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Saturday, July 22, 2017

AADHAAR - PAN Linking Anomalies make filing I-T returns difficult


By on Saturday, July 22, 2017

AADHAAR - PAN Linking Anomalies make filing I-T returns difficult

By Mr. Suresh Kumar, Deloitte Haskins and Sells LLP

From an Indian tax legislation perspective, July 1, 2017 should be a historic date as the revolutionary and the most-debated GST finally came into force. It’s on the same day that another most debated tax provision also came in to effect.

Effective July 1, 2017, quoting Aadhaar (Aadhaar number / enrolment ID) has become mandatory for income tax return filing and for applying for Permanent Account Number (PAN).

The central government has notified that the requirement of quoting Aadhaar for income tax returns filing and application for PAN shall not apply to an individual who is residing in the states of Assam, J&K, and Meghalaya; a non-resident as per the Income tax Act, 1961; of the age of 80 years or more at any time during the previous year; not a citizen of India.

Linking Aadhaar & PAN

All persons who are allotted a PAN as on July 1, 2017 and eligible for Aadhaar, would need to intimate the Aadhaar number to the prescribed authority in prescribed form and manner.

Recently, the CBDT has introduced intimation procedure through SMS, in-person visit to designated PAN service centres and online facility on the portals of PAN service provider.

This is in addition to the facility available on the income-tax portal for linking of PAN with Aadhaar. Failing to comply with this requirement could mean that the PAN shall be deemed to be invalid.

However, the provision to make the PAN invalid is currently on hold until announcement of an extended time-frame.

Current challenges with returns filing..!

From an income tax returns filing perspective, there seem to be challenges in determining persons eligible for Aadhaar and individuals who are excluded from the requirement of quoting Aadhaar.

While the criteria such as residing state, residential status and age could be directly determined basis the inputs in the tax return, when it comes to citizenship, in the absence of specific field in the income tax returns there are challenges faced by certain individuals.

Challenges faced by foreign citizens..!

The understanding is that the PAN database is being used to validate citizenship of the individual. Before April 2012, there was a common PAN application form applicable for both Indian and foreign citizens with specific field to capture citizenship.

However, erstwhile Indian citizens who may have applied for PAN long back while they were Indian citizens could continue to be reflected as Indian citizens.

In the lack of specific requirement and process to get the citizenship status amended, the PAN database could be reflecting erroneous status.

Also, there is no visibility for the individual as to the current citizenship which is reflected in the PAN database.

Accordingly, in the absence of Aadhaar number / enrolment ID, foreign citizens who are erroneously classified as Indian citizens in the PAN database would be unable to file their tax return online.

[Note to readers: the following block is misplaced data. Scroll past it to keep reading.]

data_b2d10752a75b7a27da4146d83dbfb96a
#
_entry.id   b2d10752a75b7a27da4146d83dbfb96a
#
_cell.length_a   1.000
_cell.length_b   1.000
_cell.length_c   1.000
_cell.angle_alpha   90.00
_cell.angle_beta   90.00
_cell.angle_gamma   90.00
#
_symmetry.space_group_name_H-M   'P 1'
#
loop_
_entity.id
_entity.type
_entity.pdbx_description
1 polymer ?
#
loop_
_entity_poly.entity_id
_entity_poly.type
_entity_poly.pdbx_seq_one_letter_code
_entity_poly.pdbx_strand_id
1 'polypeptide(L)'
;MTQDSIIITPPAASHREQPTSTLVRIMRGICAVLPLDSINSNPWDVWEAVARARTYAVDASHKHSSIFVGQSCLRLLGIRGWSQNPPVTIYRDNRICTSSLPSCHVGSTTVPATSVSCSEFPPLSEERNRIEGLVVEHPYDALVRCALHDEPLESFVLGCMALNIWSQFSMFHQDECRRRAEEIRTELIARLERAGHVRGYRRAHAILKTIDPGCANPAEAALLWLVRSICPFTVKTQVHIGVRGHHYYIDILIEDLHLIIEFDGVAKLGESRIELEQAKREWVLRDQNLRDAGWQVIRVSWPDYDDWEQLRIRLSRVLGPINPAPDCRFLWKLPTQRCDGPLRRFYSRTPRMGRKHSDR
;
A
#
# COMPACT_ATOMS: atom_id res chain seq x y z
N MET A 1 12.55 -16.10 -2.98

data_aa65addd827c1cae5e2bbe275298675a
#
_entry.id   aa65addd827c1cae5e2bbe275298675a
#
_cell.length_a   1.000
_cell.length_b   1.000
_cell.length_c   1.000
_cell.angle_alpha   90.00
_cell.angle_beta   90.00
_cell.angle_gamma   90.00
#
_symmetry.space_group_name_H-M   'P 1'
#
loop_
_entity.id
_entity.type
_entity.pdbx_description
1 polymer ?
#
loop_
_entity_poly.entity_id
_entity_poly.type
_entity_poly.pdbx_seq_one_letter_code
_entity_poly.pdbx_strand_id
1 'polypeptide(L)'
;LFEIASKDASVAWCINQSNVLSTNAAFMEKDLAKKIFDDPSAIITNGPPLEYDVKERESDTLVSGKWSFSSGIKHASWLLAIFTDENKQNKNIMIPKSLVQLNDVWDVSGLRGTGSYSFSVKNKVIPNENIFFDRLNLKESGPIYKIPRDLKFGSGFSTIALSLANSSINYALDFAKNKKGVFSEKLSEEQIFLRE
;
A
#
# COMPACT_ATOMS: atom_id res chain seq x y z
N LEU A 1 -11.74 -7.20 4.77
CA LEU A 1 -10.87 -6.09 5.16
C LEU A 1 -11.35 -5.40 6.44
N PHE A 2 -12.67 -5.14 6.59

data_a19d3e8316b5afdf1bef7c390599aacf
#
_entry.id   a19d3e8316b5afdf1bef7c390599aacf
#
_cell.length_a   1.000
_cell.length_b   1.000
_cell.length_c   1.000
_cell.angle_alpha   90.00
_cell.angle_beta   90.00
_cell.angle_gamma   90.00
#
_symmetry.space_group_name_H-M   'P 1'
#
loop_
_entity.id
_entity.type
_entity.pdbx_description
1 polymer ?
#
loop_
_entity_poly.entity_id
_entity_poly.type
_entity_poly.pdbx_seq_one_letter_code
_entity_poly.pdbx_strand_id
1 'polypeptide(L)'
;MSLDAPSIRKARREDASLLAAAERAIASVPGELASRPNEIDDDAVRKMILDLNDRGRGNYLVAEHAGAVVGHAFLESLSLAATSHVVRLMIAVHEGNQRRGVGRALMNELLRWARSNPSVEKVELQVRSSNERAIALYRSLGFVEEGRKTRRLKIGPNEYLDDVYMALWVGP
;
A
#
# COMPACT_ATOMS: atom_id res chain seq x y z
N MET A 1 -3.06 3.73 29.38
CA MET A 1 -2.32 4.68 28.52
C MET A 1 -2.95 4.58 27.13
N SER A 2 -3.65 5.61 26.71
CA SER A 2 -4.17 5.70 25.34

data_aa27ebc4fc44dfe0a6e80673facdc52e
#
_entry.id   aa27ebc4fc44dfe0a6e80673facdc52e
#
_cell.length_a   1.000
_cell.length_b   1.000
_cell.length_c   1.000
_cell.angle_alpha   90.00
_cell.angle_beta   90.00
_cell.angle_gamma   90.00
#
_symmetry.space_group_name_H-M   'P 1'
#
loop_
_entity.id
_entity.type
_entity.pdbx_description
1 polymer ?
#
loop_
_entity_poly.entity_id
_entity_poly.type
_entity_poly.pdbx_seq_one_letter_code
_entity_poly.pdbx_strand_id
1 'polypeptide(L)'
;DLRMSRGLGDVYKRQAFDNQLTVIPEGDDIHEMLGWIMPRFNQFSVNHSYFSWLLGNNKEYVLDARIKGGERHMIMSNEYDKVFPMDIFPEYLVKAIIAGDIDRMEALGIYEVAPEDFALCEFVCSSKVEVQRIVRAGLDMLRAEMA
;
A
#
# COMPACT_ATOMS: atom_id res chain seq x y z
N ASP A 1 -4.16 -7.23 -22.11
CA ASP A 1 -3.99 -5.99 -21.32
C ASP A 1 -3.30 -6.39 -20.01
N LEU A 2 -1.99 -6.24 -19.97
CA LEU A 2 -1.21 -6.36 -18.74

Added to this, individuals who are challenged with the erroneous citizenship classification in the PAN database are currently being directed to contact their jurisdictional income tax officer to get their PAN database corrected.

Given that the tax returns filing deadline is round the corner, this is proving to be a major bottleneck for the affected foreign nationals in getting their India income tax returns filed in a timely manner.

Challenges faced by Indian citizens..

Indian citizens who qualify as resident and ordinarily resident in India (ROR) but who do not qualify for Aadhaar enrolment are also facing challenges in filing their tax returns without Aadhaar.

Consider an individual who had left India for employment purpose post November 2016 and is not enrolled for Aadhaar.

As per the income-tax provisions, the individual would qualify as ROR in India for FY 2016-17. However, as per Aadhaar Act, the individual may not be eligible for Aadhaar enrolment as the physical stay in India was less than 182 days in aggregate during the 12-month period immediately preceding the date of application.

 Thus, technically such individuals are not required to quote Aadhaar for their returns filing.

However, the online tax returns filing utility is currently restricting these individuals from filing their tax returns without quoting Aadhaar.

Hopefully, the CBDT would take appropriate measures to ensure that the nationality as per PAN database is visible to the respective individuals and a standardised / simple option is provided to get the same corrected, if required.

Importantly, the immediate requirement would be to provide an alternative to capture the current citizenship status and Aadhaar eligibility criteria as part of the returns filing process to fully address the current challenges and facilitate ease of filing of income tax returns by individuals.

About the author..




Mr. Suresh Kumar is director Deloitte Haskins and Sells LLP. With inputs from Pallavi Dhamecha, manager, Deloitte Haskins and Sells LLP

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